(CN) – The government may be liable after agents mixed up a suspected drug dealer’s license plate with that of a couple with two young daughters, then broke in with guns drawn and terrorized the family.
Early one morning in 2007, Drug Enforcement Administration agents busted into a mobile home in Seeley, Calif., occupied by Thomas and Rosalie Avina and their two daughters, ages 11 and 14.
The agents thought the home belonged to a suspected drug dealer, but later admitted they had miscopied the license plate.
In a federal complaint, the Avinas claim that the agents used a battering ram to come inside and put the whole family in handcuffs while shouting profanities and pointing their guns at the daughters’ heads.
A federal judge in San Diego granted summary judgment to the government on all claims, finding the agents’ behavior had been reasonable. On appeal, a three-judge panel of the 9th Circuit agreed that the agents’ treatment of the adults had been justified, but could not say the same for the handling of the children.
The Pasadena-based panel unanimously reversed summary judgment related to the girls’ claims, while affirming the lower court’s ruling as to the parents.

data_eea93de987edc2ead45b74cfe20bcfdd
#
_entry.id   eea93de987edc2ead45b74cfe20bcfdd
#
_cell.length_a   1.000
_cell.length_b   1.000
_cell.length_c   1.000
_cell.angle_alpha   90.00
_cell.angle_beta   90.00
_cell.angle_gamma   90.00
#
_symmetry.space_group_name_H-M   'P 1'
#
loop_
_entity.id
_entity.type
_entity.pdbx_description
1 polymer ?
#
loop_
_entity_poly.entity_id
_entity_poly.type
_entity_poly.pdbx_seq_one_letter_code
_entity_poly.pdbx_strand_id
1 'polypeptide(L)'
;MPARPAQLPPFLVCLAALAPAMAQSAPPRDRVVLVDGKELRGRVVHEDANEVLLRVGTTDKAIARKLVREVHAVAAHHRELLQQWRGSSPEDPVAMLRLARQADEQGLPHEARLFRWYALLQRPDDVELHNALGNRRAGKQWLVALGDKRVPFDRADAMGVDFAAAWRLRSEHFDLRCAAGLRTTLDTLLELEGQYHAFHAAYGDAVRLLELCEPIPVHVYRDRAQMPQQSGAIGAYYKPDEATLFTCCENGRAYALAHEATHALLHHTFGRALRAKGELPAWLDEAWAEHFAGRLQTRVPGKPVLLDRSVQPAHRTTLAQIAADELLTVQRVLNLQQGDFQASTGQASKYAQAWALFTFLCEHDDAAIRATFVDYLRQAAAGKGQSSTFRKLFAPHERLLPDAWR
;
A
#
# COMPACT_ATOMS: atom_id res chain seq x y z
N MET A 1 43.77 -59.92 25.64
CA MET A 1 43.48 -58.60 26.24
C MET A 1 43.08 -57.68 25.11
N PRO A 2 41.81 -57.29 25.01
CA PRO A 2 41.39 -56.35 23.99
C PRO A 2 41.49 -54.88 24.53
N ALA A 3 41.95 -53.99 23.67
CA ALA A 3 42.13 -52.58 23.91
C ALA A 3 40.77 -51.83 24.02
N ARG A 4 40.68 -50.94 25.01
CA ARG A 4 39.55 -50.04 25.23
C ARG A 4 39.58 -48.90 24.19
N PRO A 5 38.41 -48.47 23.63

“A jury could find that the agents pointed their guns at the head of an eleven-year-old girl, ‘like they were going to shoot [her],’ while she lay on the floor in handcuffs, and that it was excessive for them to do so,” Judge Harry Pregerson wrote for the court.
“Similarly, a jury could find that the agents’ decision to force the two girls to lie face down on the floor with their hands cuffed behind their backs was unreasonable,” he added. “Under our case law, an issue of material fact exists as to whether the actions of the agents were excessive in light of the ages of B.S.A. (age eleven) and B.F.A. (age fourteen) and the limited threat they posed.” (Parentheses and brackets in original.)